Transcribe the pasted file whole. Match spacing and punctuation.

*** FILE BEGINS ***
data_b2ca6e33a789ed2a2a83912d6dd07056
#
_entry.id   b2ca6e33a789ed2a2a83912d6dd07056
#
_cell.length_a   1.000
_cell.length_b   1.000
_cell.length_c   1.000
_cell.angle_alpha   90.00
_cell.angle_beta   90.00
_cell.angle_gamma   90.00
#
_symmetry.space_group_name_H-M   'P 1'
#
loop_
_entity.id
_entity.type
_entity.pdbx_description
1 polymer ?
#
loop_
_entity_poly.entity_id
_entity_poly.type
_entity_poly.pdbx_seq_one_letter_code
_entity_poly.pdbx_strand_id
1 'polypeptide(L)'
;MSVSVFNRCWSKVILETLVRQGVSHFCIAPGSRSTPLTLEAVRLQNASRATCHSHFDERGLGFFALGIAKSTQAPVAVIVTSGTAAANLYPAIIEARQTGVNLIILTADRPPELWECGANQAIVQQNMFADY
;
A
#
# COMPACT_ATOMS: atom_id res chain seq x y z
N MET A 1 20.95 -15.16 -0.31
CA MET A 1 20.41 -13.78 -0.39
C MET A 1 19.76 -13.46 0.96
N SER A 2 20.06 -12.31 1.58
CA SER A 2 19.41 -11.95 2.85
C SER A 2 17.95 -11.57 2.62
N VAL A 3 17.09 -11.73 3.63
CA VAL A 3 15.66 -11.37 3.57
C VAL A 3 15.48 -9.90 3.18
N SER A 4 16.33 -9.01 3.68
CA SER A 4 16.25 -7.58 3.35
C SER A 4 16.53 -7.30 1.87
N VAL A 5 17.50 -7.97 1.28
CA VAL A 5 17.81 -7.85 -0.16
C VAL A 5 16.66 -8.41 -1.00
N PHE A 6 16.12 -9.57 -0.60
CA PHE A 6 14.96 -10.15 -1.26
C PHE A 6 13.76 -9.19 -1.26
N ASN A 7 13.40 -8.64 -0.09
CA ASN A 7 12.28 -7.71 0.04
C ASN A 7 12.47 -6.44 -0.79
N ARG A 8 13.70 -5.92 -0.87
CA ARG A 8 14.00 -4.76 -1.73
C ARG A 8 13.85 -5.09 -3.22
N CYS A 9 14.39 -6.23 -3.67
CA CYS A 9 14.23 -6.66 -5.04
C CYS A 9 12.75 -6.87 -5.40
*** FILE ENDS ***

data_b2ca6e33a789ed2a2a83912d6dd07056
#
_entry.id   b2ca6e33a789ed2a2a83912d6dd07056
#
_cell.length_a   1.000
_cell.length_b   1.000
_cell.length_c   1.000
_cell.angle_alpha   90.00
_cell.angle_beta   90.00
_cell.angle_gamma   90.00
#
_symmetry.space_group_name_H-M   'P 1'
#
loop_
_entity.id
_entity.type
_entity.pdbx_description
1 polymer ?
#
loop_
_entity_poly.entity_id
_entity_poly.type
_entity_poly.pdbx_seq_one_letter_code
_entity_poly.pdbx_strand_id
1 'polypeptide(L)'
;MSVSVFNRCWSKVILETLVRQGVSHFCIAPGSRSTPLTLEAVRLQNASRATCHSHFDERGLGFFALGIAKSTQAPVAVIVTSGTAAANLYPAIIEARQTGVNLIILTADRPPELWECGANQAIVQQNMFADY
;
A
#
# COMPACT_ATOMS: atom_id res chain seq x y z
N MET A 1 20.95 -15.16 -0.31
CA MET A 1 20.41 -13.78 -0.39
C MET A 1 19.76 -13.46 0.96
N SER A 2 20.06 -12.31 1.58
CA SER A 2 19.41 -11.95 2.85
C SER A 2 17.95 -11.57 2.62
N VAL A 3 17.09 -11.73 3.63
CA VAL A 3 15.66 -11.37 3.57
C VAL A 3 15.48 -9.90 3.18
N SER A 4 16.33 -9.01 3.68
CA SER A 4 16.25 -7.58 3.35
C SER A 4 16.53 -7.30 1.87
N VAL A 5 17.50 -7.97 1.28
CA VAL A 5 17.81 -7.85 -0.16
C VAL A 5 16.66 -8.41 -1.00
N PHE A 6 16.12 -9.57 -0.60
CA PHE A 6 14.96 -10.15 -1.26
C PHE A 6 13.76 -9.19 -1.26
N ASN A 7 13.40 -8.64 -0.09
CA ASN A 7 12.28 -7.71 0.04
C ASN A 7 12.47 -6.44 -0.79
N ARG A 8 13.70 -5.92 -0.87
CA ARG A 8 14.00 -4.76 -1.73
C ARG A 8 13.85 -5.09 -3.22
N CYS A 9 14.39 -6.23 -3.67
CA CYS A 9 14.23 -6.66 -5.04
C CYS A 9 12.75 -6.87 -5.40